The time I spent living in community as a volunteer was like no other. L’Arche communities are very beautiful, very special places. People with intellectual disabilities are at the center, their differences and uniqueness are celebrated. A family is created for those who in many cases have been mistreated or rejected. Living in this family atmosphere with people who have intellectual disabilities opens your eyes and your heart. You realize how simple life can be, what is really important in life, relationships, love and caring for others. You learn so much about yourself, almost as if a mirror is held up to you.
GGG: Would you recommend L’Arche to other travelers?
Would I recommend it to other travelers? Yes, I would, although it must be kept in mind that volunteering with L’Arche is a very intense experience. As I said above, it’s as if a mirror is held up to you. The experience really opens you which is not always easy but always worthwhile.
In addition, I think there is no better way to truly live in another culture. During my time in the two communities I really lived and experienced the Catalan and Argentinian cultures. I ate their food, I celebrated their festivities, I learned their language, their expressions, their opinions, the way they see the world. I lived their cultures, their lives, I was totally immersed. It was great!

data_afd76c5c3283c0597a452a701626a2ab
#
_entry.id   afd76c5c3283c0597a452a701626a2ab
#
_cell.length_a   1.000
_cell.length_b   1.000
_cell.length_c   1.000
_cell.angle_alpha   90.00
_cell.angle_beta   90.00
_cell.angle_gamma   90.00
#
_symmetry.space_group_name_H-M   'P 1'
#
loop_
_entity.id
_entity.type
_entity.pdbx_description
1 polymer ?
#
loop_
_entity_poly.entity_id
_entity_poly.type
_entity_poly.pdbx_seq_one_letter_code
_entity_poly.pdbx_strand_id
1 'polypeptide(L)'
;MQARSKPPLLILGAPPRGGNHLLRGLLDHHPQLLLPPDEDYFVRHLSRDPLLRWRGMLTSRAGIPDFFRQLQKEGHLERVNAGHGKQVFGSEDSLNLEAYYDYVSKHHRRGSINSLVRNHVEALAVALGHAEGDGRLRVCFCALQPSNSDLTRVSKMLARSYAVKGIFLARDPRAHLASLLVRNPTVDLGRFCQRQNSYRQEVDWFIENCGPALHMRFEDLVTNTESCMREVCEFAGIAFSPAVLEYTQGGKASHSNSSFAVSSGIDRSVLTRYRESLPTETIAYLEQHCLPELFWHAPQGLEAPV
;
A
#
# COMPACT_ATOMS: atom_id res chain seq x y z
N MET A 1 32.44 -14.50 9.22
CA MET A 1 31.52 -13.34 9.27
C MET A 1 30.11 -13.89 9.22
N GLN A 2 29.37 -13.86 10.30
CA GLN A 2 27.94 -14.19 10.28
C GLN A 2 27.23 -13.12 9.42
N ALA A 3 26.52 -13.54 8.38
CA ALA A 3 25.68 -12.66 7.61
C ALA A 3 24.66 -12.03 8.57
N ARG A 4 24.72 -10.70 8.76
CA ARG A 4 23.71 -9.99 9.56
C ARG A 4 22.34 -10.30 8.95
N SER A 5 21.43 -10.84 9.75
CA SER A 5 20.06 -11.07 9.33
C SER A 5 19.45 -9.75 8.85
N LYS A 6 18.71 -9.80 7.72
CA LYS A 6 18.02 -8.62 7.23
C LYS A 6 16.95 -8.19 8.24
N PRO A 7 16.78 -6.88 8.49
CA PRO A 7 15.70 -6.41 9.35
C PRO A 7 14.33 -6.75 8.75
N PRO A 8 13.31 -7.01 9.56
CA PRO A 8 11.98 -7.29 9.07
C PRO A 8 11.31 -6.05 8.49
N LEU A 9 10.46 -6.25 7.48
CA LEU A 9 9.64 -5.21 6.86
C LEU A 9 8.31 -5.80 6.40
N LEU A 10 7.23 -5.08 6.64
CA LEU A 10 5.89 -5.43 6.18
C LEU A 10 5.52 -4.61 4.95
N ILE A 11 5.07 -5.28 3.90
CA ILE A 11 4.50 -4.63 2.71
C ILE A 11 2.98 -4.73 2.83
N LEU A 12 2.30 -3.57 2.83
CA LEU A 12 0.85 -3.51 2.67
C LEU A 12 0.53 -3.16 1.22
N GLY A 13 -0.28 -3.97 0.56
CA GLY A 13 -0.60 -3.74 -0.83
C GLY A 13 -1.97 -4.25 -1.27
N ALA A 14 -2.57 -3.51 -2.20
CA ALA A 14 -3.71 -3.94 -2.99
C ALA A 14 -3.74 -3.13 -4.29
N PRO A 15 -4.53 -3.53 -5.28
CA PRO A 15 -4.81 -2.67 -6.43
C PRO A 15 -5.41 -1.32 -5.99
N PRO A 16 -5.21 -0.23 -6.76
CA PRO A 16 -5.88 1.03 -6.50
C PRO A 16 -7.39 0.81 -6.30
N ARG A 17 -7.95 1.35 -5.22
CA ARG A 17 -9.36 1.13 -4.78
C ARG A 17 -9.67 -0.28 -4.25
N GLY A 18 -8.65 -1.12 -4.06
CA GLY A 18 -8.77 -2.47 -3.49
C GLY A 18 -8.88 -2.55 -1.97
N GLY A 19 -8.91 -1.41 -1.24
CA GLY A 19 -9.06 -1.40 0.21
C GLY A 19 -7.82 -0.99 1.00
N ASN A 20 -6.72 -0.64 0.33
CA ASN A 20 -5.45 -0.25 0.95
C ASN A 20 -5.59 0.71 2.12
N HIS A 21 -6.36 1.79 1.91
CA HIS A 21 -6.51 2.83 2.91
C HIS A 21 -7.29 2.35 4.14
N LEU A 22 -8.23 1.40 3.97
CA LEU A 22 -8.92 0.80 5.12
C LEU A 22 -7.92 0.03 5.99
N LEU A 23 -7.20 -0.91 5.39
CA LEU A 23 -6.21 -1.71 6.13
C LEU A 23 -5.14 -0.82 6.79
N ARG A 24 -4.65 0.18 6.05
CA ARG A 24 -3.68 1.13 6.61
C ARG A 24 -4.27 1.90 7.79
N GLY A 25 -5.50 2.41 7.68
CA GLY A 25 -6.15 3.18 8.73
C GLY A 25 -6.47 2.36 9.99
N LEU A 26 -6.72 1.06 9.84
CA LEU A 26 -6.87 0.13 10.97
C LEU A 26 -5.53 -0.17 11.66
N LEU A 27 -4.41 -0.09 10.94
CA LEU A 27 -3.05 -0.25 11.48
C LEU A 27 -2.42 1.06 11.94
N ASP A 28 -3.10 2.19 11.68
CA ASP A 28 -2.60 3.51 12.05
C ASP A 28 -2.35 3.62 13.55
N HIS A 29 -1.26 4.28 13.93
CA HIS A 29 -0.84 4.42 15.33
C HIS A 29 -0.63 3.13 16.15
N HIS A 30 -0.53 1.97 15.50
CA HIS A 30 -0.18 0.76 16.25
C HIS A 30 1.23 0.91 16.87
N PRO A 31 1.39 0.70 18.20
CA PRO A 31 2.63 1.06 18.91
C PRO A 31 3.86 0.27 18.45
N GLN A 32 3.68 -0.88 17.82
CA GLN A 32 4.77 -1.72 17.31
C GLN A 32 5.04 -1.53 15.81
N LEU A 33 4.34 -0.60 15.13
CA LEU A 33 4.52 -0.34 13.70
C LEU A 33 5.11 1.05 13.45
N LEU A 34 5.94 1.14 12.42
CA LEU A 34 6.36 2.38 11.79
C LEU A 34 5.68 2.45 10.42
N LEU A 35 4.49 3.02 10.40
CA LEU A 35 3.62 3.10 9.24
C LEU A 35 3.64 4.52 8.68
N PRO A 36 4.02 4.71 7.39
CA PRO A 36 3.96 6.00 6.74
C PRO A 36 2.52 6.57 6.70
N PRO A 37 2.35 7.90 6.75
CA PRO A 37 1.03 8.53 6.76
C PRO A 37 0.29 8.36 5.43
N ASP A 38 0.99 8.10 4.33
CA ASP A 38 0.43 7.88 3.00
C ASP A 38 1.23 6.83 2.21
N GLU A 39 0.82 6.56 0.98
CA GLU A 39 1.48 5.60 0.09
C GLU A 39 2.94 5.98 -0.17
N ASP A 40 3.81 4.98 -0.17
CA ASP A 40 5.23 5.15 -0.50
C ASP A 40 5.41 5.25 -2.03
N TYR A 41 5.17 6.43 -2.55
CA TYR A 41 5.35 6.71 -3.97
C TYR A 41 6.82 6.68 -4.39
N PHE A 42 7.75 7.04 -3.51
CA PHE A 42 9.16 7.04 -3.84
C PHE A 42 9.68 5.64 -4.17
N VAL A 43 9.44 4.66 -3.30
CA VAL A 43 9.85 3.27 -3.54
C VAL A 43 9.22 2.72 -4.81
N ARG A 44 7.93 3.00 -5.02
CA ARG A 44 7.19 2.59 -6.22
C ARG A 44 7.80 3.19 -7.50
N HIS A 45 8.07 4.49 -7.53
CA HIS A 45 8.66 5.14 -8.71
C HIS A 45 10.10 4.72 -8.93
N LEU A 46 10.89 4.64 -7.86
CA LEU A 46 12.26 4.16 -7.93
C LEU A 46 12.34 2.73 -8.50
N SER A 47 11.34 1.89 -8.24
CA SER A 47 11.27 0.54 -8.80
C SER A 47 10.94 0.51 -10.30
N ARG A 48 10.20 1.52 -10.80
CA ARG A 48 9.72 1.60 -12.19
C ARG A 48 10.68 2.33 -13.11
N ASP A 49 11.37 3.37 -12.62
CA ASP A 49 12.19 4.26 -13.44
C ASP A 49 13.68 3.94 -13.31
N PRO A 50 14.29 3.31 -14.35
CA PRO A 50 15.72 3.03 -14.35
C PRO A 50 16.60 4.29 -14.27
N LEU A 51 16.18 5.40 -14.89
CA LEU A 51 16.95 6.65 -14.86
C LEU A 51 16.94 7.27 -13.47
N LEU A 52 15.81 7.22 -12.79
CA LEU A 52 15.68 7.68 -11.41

GGG: Language acquisition has been a key part of your adventures. Do you have any silly or interesting language-related stories?
There were definitely some funny situations but the two that are coming to mind right now are both of a sexual nature. Ha! Of course!
There’s an expression in Spanish, wait now I hope I’ll get it right …… “estoy hecho polvo” which means I’m exhausted. I’m sure on more than one occasion I said to one of my colleagues in Spain, “me estoy hecho un polvo” or something to that effect which more or less means “I’m having sex.”
Also, before going to Argentina I was warned to be careful when using the verb “coger–” a verb I used regularly in Spain, meaning” to catch,” (coger un taxi, un autobus ….) BUT in Argentina it is a quite vulgar way to say “having sex.” Sure, of course I walked into that one more than once, ah, the joys of it!
GGG: Ha, whoops! An important linguistic distinction. So, what are 3 things you learned about yourself while traveling abroad?
Hmmm…..where do I start with this one and how do I simply limit it to three things I learned about myself?! Sure it was the making of me! I proved to myself how independent I really am and how self sufficient I can be. Travelling alone teaches you to be very resourceful. You live with very little and this changes how you value things.